A large bowl of buttered popcorn sitting on your lap improves any movie-watching experience, but if the snack doesn't agree with you, you might soon find yourself dashing toward the bathroom. Buttered popcorn doesn't typically lead to diarrhea, but there are reasons you might experience this gastrointestinal issue as a result of your choice of snack.
High Fiber Content
It's possible that the high fiber content of popcorn is the culprit of your diarrhea because high-fiber foods pass quickly through your digestive system. Although the fiber content of popcorn is high, with 3 grams of total dietary fiber in 3 cups of popped popcorn, it's not likely this amount of fiber on its own will result in diarrhea. If your overall diet is high in fiber, however, the cumulative effect could be enough to result in diarrhea. Additionally, popcorn is among the foods you should avoid if you already have diarrhea.
It's possible that the butter, rather than the popcorn, is the cause of your diarrhea. If you have lactose intolerance and consume a dairy product that contains lactose, such as butter, diarrhea is a typical side effect. Certain ethnic groups, including African Americans and Hispanics, have a higher risk of lactose intolerance than those of European descent. Speak to your doctor to be tested for lactose intolerance or eliminate lactose sources from your diet and note if this condition's side effects, such as diarrhea and abdominal pain, disappear.
Other Potential Causes
Diarrhea is often the result of bacterial infections, which could occur if your popcorn, butter or serving bowl came in contact with a bacteria such as E. coli or salmonella. This contamination can occur if someone prepares your snack after failing to wash his hands upon using the washroom; for example, when you buy popcorn at a movie theater. It might also be possible that your diarrhea isn't related to your popcorn consumption; diarrhea can also occur if you have a viral infection or an adverse reaction to medication.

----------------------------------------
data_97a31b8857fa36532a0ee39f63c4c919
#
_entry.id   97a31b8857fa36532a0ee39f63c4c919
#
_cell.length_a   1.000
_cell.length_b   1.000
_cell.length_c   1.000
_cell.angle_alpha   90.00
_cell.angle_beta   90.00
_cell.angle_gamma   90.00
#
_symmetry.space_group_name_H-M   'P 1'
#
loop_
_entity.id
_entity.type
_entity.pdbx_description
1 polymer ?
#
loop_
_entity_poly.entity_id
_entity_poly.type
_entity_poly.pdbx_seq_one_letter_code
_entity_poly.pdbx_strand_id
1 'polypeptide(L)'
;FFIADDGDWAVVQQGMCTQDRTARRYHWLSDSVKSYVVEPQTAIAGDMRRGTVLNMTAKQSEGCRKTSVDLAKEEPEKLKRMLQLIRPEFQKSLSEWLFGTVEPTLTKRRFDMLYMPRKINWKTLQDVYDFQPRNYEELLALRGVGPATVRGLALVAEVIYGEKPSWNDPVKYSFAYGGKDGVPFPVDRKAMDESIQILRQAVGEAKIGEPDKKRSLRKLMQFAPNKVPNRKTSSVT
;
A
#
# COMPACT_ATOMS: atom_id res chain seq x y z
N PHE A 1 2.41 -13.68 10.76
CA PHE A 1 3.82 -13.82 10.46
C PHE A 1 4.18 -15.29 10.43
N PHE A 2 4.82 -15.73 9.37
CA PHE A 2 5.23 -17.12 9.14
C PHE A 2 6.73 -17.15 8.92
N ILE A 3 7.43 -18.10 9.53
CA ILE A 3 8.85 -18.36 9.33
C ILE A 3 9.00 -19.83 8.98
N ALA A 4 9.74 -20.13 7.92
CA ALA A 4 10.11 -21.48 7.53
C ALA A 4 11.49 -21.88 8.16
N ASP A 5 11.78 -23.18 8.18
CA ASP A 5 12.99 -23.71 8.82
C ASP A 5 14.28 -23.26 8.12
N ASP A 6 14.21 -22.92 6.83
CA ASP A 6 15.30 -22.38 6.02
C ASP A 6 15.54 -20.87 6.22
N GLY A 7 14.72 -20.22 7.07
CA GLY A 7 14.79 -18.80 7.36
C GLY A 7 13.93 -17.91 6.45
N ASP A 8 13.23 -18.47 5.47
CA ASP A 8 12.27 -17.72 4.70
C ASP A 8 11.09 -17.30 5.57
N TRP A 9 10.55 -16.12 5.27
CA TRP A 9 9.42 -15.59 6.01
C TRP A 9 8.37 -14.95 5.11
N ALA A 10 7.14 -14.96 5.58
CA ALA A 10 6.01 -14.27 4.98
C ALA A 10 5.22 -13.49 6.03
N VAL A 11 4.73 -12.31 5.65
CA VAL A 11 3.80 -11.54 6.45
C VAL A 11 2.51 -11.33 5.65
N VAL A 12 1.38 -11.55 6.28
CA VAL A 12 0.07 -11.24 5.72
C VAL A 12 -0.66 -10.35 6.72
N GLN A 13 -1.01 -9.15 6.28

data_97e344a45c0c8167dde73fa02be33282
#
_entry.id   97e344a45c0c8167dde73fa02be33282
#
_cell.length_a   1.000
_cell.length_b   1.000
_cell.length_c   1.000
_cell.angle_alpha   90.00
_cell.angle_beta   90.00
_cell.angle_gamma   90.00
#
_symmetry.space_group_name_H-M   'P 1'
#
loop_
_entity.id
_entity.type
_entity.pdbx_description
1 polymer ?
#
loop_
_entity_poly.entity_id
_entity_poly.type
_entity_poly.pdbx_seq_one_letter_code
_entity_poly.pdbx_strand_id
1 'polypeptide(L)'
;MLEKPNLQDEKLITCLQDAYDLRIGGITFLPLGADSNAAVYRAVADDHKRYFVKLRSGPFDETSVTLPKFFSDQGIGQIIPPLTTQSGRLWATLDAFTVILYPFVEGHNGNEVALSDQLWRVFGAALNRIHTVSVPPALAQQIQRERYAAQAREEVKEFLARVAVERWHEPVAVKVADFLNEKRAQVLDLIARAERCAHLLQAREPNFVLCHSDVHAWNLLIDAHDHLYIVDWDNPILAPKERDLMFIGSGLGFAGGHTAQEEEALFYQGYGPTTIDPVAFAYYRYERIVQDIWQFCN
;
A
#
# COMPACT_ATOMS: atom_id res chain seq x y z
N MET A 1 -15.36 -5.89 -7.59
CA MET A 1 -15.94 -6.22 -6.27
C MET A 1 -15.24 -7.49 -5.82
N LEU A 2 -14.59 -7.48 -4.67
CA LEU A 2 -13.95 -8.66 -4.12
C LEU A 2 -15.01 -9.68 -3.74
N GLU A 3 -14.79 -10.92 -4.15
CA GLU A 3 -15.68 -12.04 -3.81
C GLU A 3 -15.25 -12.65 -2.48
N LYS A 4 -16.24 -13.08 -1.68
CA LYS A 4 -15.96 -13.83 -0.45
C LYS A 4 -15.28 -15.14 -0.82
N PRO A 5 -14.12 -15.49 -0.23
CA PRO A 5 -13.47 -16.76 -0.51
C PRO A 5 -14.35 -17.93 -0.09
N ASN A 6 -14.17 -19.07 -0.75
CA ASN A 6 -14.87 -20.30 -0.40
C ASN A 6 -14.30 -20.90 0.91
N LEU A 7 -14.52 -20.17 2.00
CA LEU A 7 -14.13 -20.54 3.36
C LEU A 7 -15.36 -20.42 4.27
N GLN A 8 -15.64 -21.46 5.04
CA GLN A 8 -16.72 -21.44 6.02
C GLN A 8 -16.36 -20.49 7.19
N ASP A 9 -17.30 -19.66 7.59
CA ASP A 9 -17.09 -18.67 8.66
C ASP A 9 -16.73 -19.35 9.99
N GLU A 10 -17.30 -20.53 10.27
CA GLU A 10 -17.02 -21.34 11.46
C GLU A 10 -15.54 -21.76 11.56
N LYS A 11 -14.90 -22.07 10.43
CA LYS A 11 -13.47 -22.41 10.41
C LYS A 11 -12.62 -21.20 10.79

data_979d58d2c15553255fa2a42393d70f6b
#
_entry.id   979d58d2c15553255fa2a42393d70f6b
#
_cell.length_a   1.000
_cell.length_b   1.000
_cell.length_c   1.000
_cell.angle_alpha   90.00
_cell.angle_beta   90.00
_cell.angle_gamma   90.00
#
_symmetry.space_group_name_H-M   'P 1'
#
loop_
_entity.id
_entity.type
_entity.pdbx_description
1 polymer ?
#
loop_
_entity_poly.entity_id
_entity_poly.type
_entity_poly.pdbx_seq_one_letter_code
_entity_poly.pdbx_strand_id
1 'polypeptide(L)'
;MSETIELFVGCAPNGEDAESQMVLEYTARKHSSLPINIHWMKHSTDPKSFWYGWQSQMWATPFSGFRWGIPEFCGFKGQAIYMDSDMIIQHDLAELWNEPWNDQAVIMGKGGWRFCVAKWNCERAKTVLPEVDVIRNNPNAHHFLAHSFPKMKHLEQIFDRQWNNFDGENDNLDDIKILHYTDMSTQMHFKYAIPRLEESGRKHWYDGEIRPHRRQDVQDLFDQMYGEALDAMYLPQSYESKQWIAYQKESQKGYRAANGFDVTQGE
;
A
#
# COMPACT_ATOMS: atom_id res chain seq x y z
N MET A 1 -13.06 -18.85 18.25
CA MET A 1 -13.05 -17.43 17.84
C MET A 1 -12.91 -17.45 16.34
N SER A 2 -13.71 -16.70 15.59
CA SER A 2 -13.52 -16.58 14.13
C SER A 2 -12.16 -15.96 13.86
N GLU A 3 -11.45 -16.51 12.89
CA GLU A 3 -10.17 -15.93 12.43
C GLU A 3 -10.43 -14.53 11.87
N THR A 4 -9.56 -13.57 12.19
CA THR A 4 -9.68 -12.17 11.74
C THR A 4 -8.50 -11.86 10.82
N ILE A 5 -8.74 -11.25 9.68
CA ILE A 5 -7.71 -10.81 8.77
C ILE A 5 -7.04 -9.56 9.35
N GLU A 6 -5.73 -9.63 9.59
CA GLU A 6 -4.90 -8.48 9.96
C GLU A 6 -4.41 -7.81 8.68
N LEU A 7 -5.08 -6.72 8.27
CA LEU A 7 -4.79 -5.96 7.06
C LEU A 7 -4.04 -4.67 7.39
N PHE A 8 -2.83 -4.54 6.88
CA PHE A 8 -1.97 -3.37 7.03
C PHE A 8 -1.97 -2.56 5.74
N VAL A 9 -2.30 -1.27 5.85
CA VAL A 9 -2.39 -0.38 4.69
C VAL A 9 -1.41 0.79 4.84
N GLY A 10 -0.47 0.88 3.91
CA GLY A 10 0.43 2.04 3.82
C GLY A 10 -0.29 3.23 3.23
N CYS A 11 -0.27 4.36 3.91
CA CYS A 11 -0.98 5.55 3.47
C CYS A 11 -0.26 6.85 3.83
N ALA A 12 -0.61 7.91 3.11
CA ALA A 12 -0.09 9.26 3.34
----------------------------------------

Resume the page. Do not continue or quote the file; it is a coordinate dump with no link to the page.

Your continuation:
Experiencing diarrhea isn't typically a cause for immediate concern, but if the condition exists for two days or longer, contact your family physician. Other reasons to call your doctor include dehydration, a high fever or the appearance of blood in your stool. While you have diarrhea, consume clear liquids for the first day and move to items such as applesauce, bananas and toast on the second day.
- Harvard University Health Services: Fiber Content of Foods in Common Portions
- University of California at Davis Cancer Center and Children's Hospital: What to Do When You Have Diarrhea
- National Digestive Diseases Information Clearinghouse: Lactose Intolerance
- National Digestive Diseases Information Clearinghouse: What I Need to Know About Lactose Intolerance
- National Digestive Diseases Information Clearinghouse: Diarrhea
- Central Connecticut State University: The B.R.A.T. Diet